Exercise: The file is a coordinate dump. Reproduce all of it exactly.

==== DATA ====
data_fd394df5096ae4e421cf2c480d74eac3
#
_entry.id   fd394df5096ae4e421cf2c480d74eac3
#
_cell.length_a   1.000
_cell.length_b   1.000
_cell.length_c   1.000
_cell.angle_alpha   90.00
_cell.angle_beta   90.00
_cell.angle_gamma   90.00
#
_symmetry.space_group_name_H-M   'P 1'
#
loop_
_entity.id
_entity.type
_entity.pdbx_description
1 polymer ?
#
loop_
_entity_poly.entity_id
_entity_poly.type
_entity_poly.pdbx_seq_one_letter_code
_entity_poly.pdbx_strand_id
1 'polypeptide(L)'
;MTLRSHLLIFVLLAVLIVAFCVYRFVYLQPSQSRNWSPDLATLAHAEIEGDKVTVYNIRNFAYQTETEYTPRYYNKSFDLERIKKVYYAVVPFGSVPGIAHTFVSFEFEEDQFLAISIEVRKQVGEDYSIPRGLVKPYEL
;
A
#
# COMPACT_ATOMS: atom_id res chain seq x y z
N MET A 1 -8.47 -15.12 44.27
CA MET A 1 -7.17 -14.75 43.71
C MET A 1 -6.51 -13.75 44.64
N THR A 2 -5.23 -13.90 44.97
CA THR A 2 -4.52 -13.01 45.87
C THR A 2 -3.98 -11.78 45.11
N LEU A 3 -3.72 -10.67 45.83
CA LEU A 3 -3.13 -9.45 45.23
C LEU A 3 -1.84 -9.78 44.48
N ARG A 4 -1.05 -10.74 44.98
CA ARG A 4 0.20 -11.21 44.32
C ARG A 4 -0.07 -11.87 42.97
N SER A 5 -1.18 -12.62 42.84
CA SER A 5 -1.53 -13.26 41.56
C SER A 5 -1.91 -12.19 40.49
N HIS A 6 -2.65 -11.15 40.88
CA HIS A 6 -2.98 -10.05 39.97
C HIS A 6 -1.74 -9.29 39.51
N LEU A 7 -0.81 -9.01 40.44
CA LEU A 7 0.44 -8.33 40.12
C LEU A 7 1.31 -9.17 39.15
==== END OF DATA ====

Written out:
data_fd394df5096ae4e421cf2c480d74eac3
#
_entry.id   fd394df5096ae4e421cf2c480d74eac3
#
_cell.length_a   1.000
_cell.length_b   1.000
_cell.length_c   1.000
_cell.angle_alpha   90.00
_cell.angle_beta   90.00
_cell.angle_gamma   90.00
#
_symmetry.space_group_name_H-M   'P 1'
#
loop_
_entity.id
_entity.type
_entity.pdbx_description
1 polymer ?
#
loop_
_entity_poly.entity_id
_entity_poly.type
_entity_poly.pdbx_seq_one_letter_code
_entity_poly.pdbx_strand_id
1 'polypeptide(L)'
;MTLRSHLLIFVLLAVLIVAFCVYRFVYLQPSQSRNWSPDLATLAHAEIEGDKVTVYNIRNFAYQTETEYTPRYYNKSFDLERIKKVYYAVVPFGSVPGIAHTFVSFEFEEDQFLAISIEVRKQVGEDYSIPRGLVKPYEL
;
A
#
# COMPACT_ATOMS: atom_id res chain seq x y z
N MET A 1 -8.47 -15.12 44.27
CA MET A 1 -7.17 -14.75 43.71
C MET A 1 -6.51 -13.75 44.64
N THR A 2 -5.23 -13.90 44.97
CA THR A 2 -4.52 -13.01 45.87
C THR A 2 -3.98 -11.78 45.11
N LEU A 3 -3.72 -10.67 45.83
CA LEU A 3 -3.13 -9.45 45.23
C LEU A 3 -1.84 -9.78 44.48
N ARG A 4 -1.05 -10.74 44.98
CA ARG A 4 0.20 -11.21 44.32
C ARG A 4 -0.07 -11.87 42.97
N SER A 5 -1.18 -12.62 42.84
CA SER A 5 -1.53 -13.26 41.56
C SER A 5 -1.91 -12.19 40.49
N HIS A 6 -2.65 -11.15 40.88
CA HIS A 6 -2.98 -10.05 39.97
C HIS A 6 -1.74 -9.29 39.51
N LEU A 7 -0.81 -9.01 40.44
CA LEU A 7 0.44 -8.33 40.12
C LEU A 7 1.31 -9.17 39.15